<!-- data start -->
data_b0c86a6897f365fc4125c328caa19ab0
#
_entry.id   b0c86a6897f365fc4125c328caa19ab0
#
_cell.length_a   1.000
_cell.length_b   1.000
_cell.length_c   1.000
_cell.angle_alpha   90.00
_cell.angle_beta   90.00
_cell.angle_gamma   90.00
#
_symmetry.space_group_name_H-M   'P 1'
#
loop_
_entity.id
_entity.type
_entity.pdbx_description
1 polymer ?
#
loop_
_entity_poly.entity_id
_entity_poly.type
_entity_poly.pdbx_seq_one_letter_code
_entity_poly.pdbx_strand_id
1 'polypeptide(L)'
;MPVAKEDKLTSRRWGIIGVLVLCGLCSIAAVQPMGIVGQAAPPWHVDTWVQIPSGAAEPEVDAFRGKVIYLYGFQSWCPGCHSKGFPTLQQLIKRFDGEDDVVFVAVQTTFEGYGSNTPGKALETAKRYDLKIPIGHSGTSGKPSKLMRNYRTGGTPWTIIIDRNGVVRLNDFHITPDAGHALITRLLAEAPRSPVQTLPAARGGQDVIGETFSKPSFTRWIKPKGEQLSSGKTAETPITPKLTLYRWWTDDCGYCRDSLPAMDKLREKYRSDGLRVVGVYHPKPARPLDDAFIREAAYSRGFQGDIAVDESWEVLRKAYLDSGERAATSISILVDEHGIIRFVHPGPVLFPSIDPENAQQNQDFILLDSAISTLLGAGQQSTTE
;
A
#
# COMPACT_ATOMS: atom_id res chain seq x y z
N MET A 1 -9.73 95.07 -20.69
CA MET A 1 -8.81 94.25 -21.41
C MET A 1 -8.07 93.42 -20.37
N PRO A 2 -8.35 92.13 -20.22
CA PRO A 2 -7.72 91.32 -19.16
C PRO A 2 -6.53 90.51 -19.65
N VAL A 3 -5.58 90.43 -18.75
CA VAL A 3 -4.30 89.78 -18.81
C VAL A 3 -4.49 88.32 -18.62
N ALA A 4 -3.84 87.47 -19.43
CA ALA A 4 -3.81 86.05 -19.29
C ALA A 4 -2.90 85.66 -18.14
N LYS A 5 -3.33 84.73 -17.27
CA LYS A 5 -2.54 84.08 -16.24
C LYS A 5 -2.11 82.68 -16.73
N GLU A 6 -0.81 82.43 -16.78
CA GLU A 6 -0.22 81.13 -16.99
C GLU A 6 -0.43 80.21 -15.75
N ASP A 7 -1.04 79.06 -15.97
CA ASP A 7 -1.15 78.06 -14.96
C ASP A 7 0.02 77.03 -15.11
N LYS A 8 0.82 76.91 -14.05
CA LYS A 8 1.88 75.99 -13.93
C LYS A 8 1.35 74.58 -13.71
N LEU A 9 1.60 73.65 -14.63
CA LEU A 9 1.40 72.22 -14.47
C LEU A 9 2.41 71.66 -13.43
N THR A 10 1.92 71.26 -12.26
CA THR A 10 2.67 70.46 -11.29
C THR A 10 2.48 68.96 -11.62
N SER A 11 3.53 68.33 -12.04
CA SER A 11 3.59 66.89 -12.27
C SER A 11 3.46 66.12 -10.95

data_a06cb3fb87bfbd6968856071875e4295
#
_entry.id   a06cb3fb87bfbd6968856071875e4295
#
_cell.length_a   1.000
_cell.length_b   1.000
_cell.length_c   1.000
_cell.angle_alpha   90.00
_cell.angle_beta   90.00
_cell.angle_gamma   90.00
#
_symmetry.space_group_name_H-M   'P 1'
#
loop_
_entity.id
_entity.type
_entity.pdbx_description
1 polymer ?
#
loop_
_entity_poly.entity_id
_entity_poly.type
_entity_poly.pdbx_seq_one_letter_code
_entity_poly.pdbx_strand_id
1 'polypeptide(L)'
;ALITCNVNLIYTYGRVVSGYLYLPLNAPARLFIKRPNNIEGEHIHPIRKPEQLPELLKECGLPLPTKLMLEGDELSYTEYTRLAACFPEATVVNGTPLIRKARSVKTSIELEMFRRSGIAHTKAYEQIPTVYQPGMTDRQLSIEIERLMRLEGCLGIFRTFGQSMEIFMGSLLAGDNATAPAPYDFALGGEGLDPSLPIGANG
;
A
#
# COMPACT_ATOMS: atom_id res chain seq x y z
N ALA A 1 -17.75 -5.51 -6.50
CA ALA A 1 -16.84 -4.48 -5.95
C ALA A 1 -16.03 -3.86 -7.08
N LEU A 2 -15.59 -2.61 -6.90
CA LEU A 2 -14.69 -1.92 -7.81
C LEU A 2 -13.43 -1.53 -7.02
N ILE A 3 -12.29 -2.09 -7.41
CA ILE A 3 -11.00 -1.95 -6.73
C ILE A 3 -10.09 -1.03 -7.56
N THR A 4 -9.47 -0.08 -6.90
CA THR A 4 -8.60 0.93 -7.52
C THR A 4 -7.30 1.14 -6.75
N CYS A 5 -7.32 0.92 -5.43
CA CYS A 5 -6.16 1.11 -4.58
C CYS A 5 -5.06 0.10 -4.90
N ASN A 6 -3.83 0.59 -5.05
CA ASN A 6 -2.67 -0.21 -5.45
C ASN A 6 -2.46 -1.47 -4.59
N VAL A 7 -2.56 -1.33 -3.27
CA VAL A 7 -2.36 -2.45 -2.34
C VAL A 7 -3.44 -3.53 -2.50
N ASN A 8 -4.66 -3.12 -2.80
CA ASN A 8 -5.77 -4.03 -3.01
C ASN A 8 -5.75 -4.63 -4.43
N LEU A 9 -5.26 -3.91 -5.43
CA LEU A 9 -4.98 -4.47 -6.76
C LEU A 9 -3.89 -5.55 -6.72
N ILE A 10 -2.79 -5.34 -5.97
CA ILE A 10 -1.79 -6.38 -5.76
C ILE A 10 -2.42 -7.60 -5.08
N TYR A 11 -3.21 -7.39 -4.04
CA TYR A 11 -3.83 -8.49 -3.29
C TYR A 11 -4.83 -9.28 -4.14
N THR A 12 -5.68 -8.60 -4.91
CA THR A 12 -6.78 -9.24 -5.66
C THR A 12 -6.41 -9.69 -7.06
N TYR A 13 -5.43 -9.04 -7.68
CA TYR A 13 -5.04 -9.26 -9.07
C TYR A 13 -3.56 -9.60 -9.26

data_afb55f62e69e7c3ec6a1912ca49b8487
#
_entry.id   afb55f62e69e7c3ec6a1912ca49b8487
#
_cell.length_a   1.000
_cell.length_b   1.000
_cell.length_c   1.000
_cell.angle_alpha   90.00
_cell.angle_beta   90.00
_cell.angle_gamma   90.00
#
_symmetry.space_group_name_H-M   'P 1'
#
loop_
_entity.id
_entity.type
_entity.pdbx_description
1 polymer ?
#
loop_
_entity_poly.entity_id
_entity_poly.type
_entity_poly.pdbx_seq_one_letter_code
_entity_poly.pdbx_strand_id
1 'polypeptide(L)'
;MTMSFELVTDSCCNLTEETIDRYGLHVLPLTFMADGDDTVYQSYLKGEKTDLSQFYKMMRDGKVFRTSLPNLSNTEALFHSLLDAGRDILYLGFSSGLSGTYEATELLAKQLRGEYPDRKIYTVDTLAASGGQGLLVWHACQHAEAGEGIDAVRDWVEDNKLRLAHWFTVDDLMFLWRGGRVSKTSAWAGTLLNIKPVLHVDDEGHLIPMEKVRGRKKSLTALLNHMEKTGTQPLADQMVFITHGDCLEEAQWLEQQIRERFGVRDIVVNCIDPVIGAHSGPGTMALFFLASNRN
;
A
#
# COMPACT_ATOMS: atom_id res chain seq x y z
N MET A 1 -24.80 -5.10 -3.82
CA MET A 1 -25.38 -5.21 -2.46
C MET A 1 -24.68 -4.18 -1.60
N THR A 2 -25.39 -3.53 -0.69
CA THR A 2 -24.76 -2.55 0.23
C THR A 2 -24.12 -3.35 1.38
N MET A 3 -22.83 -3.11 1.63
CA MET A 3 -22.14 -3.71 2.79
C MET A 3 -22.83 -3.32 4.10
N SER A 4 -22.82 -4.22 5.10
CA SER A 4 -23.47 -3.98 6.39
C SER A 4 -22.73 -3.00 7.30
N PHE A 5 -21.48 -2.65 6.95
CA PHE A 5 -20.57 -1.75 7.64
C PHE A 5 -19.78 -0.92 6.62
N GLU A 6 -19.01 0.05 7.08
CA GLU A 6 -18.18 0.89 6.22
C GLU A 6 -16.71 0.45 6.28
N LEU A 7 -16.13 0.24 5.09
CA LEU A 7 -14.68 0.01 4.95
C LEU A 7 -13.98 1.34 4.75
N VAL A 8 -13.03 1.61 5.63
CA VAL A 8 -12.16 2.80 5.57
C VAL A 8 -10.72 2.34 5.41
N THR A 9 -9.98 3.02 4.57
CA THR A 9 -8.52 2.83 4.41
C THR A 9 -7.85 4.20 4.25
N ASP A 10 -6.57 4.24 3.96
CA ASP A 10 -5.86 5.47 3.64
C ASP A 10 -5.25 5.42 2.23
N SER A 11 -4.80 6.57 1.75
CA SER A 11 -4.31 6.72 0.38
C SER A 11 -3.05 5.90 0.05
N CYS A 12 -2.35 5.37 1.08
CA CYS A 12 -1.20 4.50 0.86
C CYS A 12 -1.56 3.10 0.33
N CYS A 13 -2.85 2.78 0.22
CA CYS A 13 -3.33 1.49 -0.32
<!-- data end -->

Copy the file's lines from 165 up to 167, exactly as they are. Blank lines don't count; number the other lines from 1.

C MET A 1 -24.68 -4.18 -1.60
N THR A 2 -25.39 -3.53 -0.69
CA THR A 2 -24.76 -2.55 0.23